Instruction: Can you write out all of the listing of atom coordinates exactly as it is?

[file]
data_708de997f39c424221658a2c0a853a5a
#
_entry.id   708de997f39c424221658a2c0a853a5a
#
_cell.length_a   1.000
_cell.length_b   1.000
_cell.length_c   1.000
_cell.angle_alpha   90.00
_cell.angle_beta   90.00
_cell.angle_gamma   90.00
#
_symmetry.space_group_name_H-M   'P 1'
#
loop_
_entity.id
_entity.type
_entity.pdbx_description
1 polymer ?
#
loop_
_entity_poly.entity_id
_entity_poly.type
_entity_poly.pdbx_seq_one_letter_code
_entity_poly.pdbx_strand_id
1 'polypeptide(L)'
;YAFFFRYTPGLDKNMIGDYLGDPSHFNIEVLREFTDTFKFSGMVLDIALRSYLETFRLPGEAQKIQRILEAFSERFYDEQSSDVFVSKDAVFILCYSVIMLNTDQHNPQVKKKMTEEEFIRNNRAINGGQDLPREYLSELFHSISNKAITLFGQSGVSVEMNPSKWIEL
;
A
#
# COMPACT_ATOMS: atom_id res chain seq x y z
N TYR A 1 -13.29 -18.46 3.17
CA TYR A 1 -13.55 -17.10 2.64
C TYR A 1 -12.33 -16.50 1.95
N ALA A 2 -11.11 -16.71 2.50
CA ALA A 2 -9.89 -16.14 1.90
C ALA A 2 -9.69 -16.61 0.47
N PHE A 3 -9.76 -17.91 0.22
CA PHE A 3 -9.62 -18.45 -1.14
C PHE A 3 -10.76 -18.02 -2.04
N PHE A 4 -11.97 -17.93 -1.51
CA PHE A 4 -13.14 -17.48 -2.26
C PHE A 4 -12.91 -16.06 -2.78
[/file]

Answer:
data_708de997f39c424221658a2c0a853a5a
#
_entry.id   708de997f39c424221658a2c0a853a5a
#
_cell.length_a   1.000
_cell.length_b   1.000
_cell.length_c   1.000
_cell.angle_alpha   90.00
_cell.angle_beta   90.00
_cell.angle_gamma   90.00
#
_symmetry.space_group_name_H-M   'P 1'
#
loop_
_entity.id
_entity.type
_entity.pdbx_description
1 polymer ?
#
loop_
_entity_poly.entity_id
_entity_poly.type
_entity_poly.pdbx_seq_one_letter_code
_entity_poly.pdbx_strand_id
1 'polypeptide(L)'
;YAFFFRYTPGLDKNMIGDYLGDPSHFNIEVLREFTDTFKFSGMVLDIALRSYLETFRLPGEAQKIQRILEAFSERFYDEQSSDVFVSKDAVFILCYSVIMLNTDQHNPQVKKKMTEEEFIRNNRAINGGQDLPREYLSELFHSISNKAITLFGQSGVSVEMNPSKWIEL
;
A
#
# COMPACT_ATOMS: atom_id res chain seq x y z
N TYR A 1 -13.29 -18.46 3.17
CA TYR A 1 -13.55 -17.10 2.64
C TYR A 1 -12.33 -16.50 1.95
N ALA A 2 -11.11 -16.71 2.50
CA ALA A 2 -9.89 -16.14 1.90
C ALA A 2 -9.69 -16.61 0.47
N PHE A 3 -9.76 -17.91 0.22
CA PHE A 3 -9.62 -18.45 -1.14
C PHE A 3 -10.76 -18.02 -2.04
N PHE A 4 -11.97 -17.93 -1.51
CA PHE A 4 -13.14 -17.48 -2.26
C PHE A 4 -12.91 -16.06 -2.78